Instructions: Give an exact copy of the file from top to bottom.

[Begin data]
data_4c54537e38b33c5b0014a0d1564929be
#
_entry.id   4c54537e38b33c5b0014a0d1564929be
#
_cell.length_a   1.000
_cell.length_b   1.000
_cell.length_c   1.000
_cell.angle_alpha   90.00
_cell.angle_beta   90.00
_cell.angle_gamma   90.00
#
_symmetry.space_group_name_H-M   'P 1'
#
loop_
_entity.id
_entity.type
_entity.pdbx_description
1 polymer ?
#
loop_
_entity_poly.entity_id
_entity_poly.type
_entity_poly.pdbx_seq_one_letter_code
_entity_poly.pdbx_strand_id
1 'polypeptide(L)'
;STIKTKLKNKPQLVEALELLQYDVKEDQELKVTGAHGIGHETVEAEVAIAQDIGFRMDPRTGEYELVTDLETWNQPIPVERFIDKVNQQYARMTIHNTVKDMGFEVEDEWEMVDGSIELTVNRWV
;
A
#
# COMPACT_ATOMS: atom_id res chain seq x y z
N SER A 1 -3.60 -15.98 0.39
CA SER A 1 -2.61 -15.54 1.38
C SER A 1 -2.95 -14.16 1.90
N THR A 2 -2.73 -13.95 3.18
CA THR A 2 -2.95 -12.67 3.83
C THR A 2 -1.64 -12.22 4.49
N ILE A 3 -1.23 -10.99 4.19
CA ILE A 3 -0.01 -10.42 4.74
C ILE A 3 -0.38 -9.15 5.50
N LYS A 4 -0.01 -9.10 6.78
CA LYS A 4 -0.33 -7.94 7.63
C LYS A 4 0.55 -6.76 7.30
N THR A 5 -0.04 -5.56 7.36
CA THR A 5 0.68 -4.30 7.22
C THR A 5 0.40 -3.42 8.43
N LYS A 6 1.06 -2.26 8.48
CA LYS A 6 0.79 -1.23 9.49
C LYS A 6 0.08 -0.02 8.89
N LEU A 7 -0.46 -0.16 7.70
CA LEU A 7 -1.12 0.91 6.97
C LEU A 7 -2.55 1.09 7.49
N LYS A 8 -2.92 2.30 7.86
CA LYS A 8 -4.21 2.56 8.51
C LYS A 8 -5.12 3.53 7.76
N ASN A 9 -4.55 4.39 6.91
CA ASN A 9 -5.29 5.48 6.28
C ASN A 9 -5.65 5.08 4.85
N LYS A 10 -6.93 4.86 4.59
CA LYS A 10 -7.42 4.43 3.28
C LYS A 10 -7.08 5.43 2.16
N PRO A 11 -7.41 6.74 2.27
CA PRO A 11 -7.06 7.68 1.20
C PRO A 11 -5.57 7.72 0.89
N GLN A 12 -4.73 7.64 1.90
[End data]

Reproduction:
data_4c54537e38b33c5b0014a0d1564929be
#
_entry.id   4c54537e38b33c5b0014a0d1564929be
#
_cell.length_a   1.000
_cell.length_b   1.000
_cell.length_c   1.000
_cell.angle_alpha   90.00
_cell.angle_beta   90.00
_cell.angle_gamma   90.00
#
_symmetry.space_group_name_H-M   'P 1'
#
loop_
_entity.id
_entity.type
_entity.pdbx_description
1 polymer ?
#
loop_
_entity_poly.entity_id
_entity_poly.type
_entity_poly.pdbx_seq_one_letter_code
_entity_poly.pdbx_strand_id
1 'polypeptide(L)'
;STIKTKLKNKPQLVEALELLQYDVKEDQELKVTGAHGIGHETVEAEVAIAQDIGFRMDPRTGEYELVTDLETWNQPIPVERFIDKVNQQYARMTIHNTVKDMGFEVEDEWEMVDGSIELTVNRWV
;
A
#
# COMPACT_ATOMS: atom_id res chain seq x y z
N SER A 1 -3.60 -15.98 0.39
CA SER A 1 -2.61 -15.54 1.38
C SER A 1 -2.95 -14.16 1.90
N THR A 2 -2.73 -13.95 3.18
CA THR A 2 -2.95 -12.67 3.83
C THR A 2 -1.64 -12.22 4.49
N ILE A 3 -1.23 -10.99 4.19
CA ILE A 3 -0.01 -10.42 4.74
C ILE A 3 -0.38 -9.15 5.50
N LYS A 4 -0.01 -9.10 6.78
CA LYS A 4 -0.33 -7.94 7.63
C LYS A 4 0.55 -6.76 7.30
N THR A 5 -0.04 -5.56 7.36
CA THR A 5 0.68 -4.30 7.22
C THR A 5 0.40 -3.42 8.43
N LYS A 6 1.06 -2.26 8.48
CA LYS A 6 0.79 -1.23 9.49
C LYS A 6 0.08 -0.02 8.89
N LEU A 7 -0.46 -0.16 7.70
CA LEU A 7 -1.12 0.91 6.97
C LEU A 7 -2.55 1.09 7.49
N LYS A 8 -2.92 2.30 7.86
CA LYS A 8 -4.21 2.56 8.51
C LYS A 8 -5.12 3.53 7.76
N ASN A 9 -4.55 4.39 6.91
CA ASN A 9 -5.29 5.48 6.28
C ASN A 9 -5.65 5.08 4.85
N LYS A 10 -6.93 4.86 4.59
CA LYS A 10 -7.42 4.43 3.28
C LYS A 10 -7.08 5.43 2.16
N PRO A 11 -7.41 6.74 2.27
CA PRO A 11 -7.06 7.68 1.20
C PRO A 11 -5.57 7.72 0.89
N GLN A 12 -4.73 7.64 1.90